You are currently browsing the tag archive for the ‘holidays’ tag.

These are the holidays that man says we may have off.

  • New Year’s Day
  • Memorial Day
  • Independence Day
  • Labor Day
  • Thanksgiving Day and the following Friday
  • Christmas Eve (1/2 day)
  • Christmas Day

However, it is not man we are here to serve. The reason we are here is to serve HaShem and draw closer to Him, but how can we expect to do this if we do not keep and observe His Moedim {appointed times}? None of the previous holidays are in the Bible except for New Years and even that is on the wrong day. Thankfully, HaShem compiled the Moedim into one chapter of the Torah! Vayikra {Leviticus} 23 explains when each Moed {festival} is, what it is celebrating, and whether or not we may work. It is very important to purchase a Hebraic calendar and study Vayikra 23. The Hebraic calendar is also available online at www.hebcal.com. Throughout the year there are 7 days we are commanded not to work as listed below for the year 2010.

  • Pesach – the first and last day – March 30, Tuesday and April 5, Monday
  • Shavuot– May 19, Wednesday
  • Rosh Hashanna– September 9, Thursday
  • Yom Kippur – September 18, Saturday
  • Sukkot– the first and last day – September 23, Thursday & September 29, Wednesday

It is important to note though these dates and days may vary from year to year, HaShem’s calendar does not change. He is an unchangeable and eternal G-d and His Moedim are “appointed times” during the year. We should all be examples in our workplace and request these days off. Most companies should grant permission for time off because they are required by law not to discriminate against religions. Title VII of the Civil Rights Act of 1964 states that it is prohibited to deny a requested reasonable accommodation of an applicant’s or employee’s sincerely held religious beliefs or practices – or lack thereof – if an accommodation will not impose more than a de minimis cost or burden on business operations.1 Most likely your boss and coworkers will inquire about why you have these days off which becomes a great opportunity to share Torah and our obligation to keep it. Many people have said they were first introduced to Torah and began keeping the Mitzvot {commandments} after attending a Pesach seder, a Shabbat service, a Sukkot party, or any other Biblical celebration. HaShem desires our observance of His wonderful Moedim so we may keep His Torah and draw closer to Him. Let us be a light and an example for our friends, families, and coworkers. Let us be Tzadikim {righteous ones}.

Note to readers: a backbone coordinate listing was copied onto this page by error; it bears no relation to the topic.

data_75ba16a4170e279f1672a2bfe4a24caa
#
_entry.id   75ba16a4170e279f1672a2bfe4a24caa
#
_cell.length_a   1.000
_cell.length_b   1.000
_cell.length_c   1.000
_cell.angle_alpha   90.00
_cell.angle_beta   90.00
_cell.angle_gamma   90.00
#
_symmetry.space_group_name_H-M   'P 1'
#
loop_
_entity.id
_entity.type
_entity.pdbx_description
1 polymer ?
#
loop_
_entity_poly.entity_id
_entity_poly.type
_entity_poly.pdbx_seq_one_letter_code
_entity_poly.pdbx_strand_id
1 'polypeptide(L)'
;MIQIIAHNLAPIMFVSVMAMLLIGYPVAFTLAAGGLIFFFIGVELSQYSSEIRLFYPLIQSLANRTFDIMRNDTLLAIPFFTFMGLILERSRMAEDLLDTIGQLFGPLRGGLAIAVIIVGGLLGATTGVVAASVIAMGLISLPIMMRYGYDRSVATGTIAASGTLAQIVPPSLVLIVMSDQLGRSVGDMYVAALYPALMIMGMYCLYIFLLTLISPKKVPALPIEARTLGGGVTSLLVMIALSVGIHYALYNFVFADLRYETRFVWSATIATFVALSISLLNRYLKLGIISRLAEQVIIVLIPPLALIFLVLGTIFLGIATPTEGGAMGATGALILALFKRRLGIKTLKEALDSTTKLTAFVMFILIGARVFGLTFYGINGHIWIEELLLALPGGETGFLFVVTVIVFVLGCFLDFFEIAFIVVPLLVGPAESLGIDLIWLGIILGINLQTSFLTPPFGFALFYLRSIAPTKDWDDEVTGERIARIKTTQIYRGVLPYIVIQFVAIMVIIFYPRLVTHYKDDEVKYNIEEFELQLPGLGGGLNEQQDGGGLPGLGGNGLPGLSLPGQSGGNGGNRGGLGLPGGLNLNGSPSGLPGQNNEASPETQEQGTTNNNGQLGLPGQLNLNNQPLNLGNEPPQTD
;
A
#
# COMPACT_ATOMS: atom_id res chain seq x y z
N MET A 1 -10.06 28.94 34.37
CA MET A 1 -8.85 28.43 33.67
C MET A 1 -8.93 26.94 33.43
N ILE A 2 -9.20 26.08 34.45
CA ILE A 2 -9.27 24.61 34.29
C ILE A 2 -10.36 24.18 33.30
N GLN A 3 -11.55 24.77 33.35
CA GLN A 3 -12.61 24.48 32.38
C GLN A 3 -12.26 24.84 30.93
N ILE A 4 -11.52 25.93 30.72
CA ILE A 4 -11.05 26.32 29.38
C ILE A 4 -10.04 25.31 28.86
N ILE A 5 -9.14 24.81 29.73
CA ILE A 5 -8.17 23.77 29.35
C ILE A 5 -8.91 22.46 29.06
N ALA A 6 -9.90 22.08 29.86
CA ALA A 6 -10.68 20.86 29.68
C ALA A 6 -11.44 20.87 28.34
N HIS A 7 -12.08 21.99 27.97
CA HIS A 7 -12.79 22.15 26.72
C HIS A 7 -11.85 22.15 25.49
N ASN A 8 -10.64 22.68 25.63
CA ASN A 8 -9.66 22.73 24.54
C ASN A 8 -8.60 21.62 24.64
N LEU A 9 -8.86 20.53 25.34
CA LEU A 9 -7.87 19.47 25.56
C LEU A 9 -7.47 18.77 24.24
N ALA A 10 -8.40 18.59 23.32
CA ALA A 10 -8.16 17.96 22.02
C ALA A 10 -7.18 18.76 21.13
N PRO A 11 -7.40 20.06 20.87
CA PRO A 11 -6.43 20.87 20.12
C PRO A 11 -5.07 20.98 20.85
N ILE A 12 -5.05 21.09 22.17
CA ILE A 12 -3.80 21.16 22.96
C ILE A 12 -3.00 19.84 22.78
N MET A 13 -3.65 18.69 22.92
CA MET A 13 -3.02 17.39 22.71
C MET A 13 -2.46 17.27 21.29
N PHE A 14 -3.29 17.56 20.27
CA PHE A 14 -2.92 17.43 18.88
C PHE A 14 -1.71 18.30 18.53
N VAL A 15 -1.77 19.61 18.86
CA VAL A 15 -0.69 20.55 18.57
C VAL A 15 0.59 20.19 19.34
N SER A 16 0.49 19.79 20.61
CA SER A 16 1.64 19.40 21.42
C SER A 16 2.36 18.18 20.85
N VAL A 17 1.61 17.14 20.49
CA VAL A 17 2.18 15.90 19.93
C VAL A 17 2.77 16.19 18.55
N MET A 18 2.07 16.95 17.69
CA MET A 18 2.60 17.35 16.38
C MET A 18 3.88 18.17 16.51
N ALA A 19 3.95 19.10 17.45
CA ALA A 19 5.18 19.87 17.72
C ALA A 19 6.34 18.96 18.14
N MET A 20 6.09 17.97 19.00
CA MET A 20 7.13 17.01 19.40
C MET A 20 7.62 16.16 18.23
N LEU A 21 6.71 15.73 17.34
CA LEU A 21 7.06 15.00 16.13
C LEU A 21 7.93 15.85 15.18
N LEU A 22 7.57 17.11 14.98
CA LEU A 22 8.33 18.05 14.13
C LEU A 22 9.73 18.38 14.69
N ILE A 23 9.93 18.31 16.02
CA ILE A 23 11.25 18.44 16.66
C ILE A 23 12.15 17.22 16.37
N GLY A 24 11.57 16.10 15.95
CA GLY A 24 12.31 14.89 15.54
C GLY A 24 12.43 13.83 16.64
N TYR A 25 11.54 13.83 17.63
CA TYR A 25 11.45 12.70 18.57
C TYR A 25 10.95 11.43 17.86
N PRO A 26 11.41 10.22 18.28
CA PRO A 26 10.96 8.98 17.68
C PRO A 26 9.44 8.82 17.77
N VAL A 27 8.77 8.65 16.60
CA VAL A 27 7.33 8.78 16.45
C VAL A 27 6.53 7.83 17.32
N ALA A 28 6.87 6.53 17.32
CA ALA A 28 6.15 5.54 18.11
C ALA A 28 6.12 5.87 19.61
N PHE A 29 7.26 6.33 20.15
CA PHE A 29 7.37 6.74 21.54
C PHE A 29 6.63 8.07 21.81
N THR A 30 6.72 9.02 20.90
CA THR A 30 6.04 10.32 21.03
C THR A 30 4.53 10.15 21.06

1 http://www.eeoc.gov/policy/docs/qanda_religion.html

Advertisements

Enter your email address to follow MenOfTorah and receive notifications of new discussions by email.

Join 195 other followers

RSS Tzadik Class Podcast

  • What About Me? - Lesson 47 January 24, 2018
  • What About Me? - Lesson 46 January 17, 2018
  • What About Me? - Lesson 45 January 10, 2018
  • What About Me? - Lesson 44 January 3, 2018

RSS Bella Torah Teaching

  • Va'era' 5778 January 13, 2018
  • Vayigash 5778 December 23, 2017

RSS The Bella Torah Meetup

  • An error has occurred; the feed is probably down. Try again later.

Recent Comments

circumcisedgentile on What About Me?
John on What About Me?
Andrew on Father’s Day Musings
daddytobe2014 on Are solar eclipses proof of…
sharon perego on Are solar eclipses proof of…

Categories